2012 Sao Paulo Motor Show: crossovers are king
And you don't have to spend much time on the roads to see why
Safe to say the Volkswagen Taigun concept went down fairly well with the press at the 2012 Sao Paulo Motor Show on Monday, then. And with Nissan also revealing a high-riding concept here – the Extrem – it’s clear that crossovers are bang on trend for South America.
Both showcars were dedicated to Brazil. And though both seem to fit a current pattern of expansion amongst carmakers in Europe, they are both particularly resonant here, as a natural extension of an already important sector – the urban ‘cross’ vehicle.
You know the sort of thing – a regular car, made to look a little more adventurous via the dubious artifice of some additional body cladding, and perhaps a few extra millimetres of suspension travel.
We tend to have trouble taking such posturing seriously in the UK, although that isn’t stopping an increasing number of manufacturers adding them to their portfolio. In Brazil, however, these cars are everywhere.
Partly it’s a style thing – a direction VW claims to have started with the CrossFox (the Space Cross is its estate equivalent). Given my experiences of Sao Paulo’s urban sprawl over the last few days, I can absolutely understand the appeal of driving a car that exudes a kind of toughness and aggression that might just make other drivers think twice before diving into a gap ahead of you.
The trend isn’t showing any sign of going away. Amongst the other launches at the Sao Paulo show, Hyundai rolled out the HB20x, a cladding-equipped version of its brand new Brazilian-built HB20 supermini.
The Renault DCross concept even gives the treatment to an SUV – the Dacia Duster.
Hell, there's even a mean and moody version of the Honda Jazz (called the Fit in America) – the Twist.
The Ford EcoSport, meanwhile, is an example of a crossover already developed and built in Brazil. That it was first shown in Dehli Motor Show in India last year is no coincidence, either. Because if these cross cars look good it's as a function of their primary purpose, which – despite our European cynicism – really is to provide more ground clearance.
The roads in Brazil range from brand new smoothly surfaced motorways to dirt tracks, sometimes within the space of a couple of minutes. I’m writing this from a coastal town called Guaruja, which is blessed with both of the above, some amazing potholes and the largest speed humps I’ve ever seen. It’s a similar story in other emerging economies – where improving the infrastructure can’t quite keep up with the accelerating pace of consumer buying power.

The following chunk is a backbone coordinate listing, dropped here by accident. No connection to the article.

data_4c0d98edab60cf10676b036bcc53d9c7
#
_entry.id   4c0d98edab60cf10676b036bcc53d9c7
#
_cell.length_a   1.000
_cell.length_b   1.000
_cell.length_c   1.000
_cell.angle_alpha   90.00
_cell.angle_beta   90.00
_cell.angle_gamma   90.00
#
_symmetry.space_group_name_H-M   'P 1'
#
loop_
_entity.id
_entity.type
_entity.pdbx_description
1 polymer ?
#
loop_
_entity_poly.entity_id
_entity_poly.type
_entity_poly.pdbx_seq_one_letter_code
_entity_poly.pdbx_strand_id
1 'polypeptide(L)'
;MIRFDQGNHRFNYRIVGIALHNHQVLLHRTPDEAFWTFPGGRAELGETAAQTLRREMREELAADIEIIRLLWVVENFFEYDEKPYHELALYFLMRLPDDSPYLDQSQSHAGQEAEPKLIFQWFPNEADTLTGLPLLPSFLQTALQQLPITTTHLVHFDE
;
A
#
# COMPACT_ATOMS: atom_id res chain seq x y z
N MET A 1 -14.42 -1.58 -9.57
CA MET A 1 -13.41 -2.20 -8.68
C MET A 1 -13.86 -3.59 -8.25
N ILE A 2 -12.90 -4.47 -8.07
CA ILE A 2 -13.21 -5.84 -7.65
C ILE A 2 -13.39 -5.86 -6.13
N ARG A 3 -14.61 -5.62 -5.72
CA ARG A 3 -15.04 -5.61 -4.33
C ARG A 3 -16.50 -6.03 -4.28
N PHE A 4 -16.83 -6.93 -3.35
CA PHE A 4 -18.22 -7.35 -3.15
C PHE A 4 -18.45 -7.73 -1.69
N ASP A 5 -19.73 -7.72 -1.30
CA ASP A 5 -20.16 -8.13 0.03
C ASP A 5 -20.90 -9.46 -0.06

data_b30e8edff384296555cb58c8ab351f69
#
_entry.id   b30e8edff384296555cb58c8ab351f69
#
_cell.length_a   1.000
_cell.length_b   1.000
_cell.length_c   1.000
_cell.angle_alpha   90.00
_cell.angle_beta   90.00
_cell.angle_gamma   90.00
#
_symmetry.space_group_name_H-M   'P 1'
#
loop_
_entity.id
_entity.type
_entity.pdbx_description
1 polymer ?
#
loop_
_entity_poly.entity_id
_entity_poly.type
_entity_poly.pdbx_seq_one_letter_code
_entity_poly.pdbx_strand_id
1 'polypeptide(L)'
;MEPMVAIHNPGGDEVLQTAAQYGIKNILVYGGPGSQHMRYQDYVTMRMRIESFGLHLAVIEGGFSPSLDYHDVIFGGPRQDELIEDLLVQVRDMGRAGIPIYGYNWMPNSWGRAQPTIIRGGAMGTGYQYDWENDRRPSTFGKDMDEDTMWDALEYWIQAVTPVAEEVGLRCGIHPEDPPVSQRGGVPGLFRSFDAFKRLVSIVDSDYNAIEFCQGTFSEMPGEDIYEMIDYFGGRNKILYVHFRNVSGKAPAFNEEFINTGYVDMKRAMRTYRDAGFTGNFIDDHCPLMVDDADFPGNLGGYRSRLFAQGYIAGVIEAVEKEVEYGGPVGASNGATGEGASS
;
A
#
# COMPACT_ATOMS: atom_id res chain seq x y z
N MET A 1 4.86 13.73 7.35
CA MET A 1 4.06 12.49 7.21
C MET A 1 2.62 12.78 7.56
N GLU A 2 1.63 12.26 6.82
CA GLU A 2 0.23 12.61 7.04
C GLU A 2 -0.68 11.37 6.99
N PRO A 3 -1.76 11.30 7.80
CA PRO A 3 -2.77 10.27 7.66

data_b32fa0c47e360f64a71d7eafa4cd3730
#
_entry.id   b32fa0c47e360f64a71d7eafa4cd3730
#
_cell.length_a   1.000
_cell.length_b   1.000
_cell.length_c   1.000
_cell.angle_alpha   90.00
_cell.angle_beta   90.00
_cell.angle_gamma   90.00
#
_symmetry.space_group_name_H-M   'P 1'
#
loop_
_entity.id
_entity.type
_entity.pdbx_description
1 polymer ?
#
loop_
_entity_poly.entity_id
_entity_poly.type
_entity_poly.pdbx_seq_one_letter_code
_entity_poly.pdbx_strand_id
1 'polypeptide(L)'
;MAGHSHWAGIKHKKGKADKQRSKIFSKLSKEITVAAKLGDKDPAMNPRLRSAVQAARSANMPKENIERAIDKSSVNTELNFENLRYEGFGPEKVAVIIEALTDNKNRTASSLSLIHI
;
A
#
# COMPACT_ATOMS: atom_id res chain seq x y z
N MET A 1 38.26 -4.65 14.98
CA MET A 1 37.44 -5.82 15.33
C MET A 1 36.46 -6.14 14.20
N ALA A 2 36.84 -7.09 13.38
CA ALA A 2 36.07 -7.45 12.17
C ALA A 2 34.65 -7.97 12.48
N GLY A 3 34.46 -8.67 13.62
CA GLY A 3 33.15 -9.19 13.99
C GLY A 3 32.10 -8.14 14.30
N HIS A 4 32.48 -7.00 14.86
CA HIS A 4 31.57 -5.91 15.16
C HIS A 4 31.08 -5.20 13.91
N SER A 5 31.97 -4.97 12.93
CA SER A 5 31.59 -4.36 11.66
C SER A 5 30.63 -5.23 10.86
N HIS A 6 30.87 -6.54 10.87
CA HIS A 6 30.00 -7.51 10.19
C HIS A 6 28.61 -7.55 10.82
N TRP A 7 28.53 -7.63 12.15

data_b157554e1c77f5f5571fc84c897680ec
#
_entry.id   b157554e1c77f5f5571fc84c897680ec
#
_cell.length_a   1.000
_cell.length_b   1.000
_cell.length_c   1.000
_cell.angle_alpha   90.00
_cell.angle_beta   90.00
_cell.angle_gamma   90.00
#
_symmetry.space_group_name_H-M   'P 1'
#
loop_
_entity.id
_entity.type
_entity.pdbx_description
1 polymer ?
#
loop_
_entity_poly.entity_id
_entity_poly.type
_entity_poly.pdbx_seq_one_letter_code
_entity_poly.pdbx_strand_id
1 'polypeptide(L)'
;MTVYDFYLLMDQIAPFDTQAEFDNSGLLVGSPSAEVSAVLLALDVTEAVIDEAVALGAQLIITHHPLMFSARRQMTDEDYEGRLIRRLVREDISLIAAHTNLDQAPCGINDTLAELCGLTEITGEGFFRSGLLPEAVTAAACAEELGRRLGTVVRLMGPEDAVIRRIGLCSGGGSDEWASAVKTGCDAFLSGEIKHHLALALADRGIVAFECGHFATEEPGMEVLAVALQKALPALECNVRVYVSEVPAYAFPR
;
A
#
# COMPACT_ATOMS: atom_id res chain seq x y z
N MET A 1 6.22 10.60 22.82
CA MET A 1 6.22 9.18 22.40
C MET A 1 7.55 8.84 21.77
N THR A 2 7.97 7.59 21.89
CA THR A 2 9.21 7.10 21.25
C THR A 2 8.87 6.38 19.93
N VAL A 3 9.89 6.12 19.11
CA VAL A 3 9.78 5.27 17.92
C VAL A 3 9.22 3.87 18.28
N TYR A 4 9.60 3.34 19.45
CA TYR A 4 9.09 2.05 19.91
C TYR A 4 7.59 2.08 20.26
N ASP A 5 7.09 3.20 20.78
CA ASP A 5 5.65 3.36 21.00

True crossovers like the EcoSport – and the Taigun, which is surely going into production any moment now – are the natural next step for those consumers seeking a more sophisticated product design that doesn’t mean sacrificing their ultimate mobility.
All of which makes the Nissan Extrem even more interesting than it looks – and it already looks pretty interesting. It would be essentially impossible to routinely drive a traditional sports car in Brazil, so Nissan has taken it’s latest sports car design language and draped it over a high-rise platform. It really is like an Esflow on stilts. And although it might seem absurd at first, the more I think about it in this Brazilian context, the more I can see how it makes sense.
It would be a brave move. But possibly a highly lucrative one – for right now, the closest thing the average Brazilian has to a sports car choice is the two-seater pick-up truck. And funky though the VW Saveiro Cross (for instance…) is, I can’t help thinking there are plenty of aspirational car lovers here crying out for something more.
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